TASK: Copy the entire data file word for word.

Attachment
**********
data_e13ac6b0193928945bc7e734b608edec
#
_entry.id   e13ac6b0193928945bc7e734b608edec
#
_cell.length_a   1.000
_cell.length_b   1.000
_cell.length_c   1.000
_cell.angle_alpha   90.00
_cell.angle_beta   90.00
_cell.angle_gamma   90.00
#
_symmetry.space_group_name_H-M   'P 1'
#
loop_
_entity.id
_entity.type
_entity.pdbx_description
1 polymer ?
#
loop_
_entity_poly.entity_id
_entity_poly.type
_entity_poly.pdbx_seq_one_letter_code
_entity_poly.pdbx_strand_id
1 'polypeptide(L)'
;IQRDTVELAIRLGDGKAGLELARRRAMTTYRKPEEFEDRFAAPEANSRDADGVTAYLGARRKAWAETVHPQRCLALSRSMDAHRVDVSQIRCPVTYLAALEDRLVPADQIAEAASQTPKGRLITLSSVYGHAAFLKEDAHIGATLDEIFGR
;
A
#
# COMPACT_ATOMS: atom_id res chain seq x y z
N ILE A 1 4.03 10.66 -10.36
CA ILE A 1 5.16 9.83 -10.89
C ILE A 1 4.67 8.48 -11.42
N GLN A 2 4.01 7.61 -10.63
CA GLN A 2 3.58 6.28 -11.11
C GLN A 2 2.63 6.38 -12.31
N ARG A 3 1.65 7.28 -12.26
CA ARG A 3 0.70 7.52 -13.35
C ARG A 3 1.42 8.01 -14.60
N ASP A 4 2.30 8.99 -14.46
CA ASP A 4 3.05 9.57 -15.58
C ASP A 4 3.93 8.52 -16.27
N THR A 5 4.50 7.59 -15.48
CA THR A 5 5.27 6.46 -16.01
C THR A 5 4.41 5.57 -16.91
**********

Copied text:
data_e13ac6b0193928945bc7e734b608edec
#
_entry.id   e13ac6b0193928945bc7e734b608edec
#
_cell.length_a   1.000
_cell.length_b   1.000
_cell.length_c   1.000
_cell.angle_alpha   90.00
_cell.angle_beta   90.00
_cell.angle_gamma   90.00
#
_symmetry.space_group_name_H-M   'P 1'
#
loop_
_entity.id
_entity.type
_entity.pdbx_description
1 polymer ?
#
loop_
_entity_poly.entity_id
_entity_poly.type
_entity_poly.pdbx_seq_one_letter_code
_entity_poly.pdbx_strand_id
1 'polypeptide(L)'
;IQRDTVELAIRLGDGKAGLELARRRAMTTYRKPEEFEDRFAAPEANSRDADGVTAYLGARRKAWAETVHPQRCLALSRSMDAHRVDVSQIRCPVTYLAALEDRLVPADQIAEAASQTPKGRLITLSSVYGHAAFLKEDAHIGATLDEIFGR
;
A
#
# COMPACT_ATOMS: atom_id res chain seq x y z
N ILE A 1 4.03 10.66 -10.36
CA ILE A 1 5.16 9.83 -10.89
C ILE A 1 4.67 8.48 -11.42
N GLN A 2 4.01 7.61 -10.63
CA GLN A 2 3.58 6.28 -11.11
C GLN A 2 2.63 6.38 -12.31
N ARG A 3 1.65 7.28 -12.26
CA ARG A 3 0.70 7.52 -13.35
C ARG A 3 1.42 8.01 -14.60
N ASP A 4 2.30 8.99 -14.46
CA ASP A 4 3.05 9.57 -15.58
C ASP A 4 3.93 8.52 -16.27
N THR A 5 4.50 7.59 -15.48
CA THR A 5 5.27 6.46 -16.01
C THR A 5 4.41 5.57 -16.91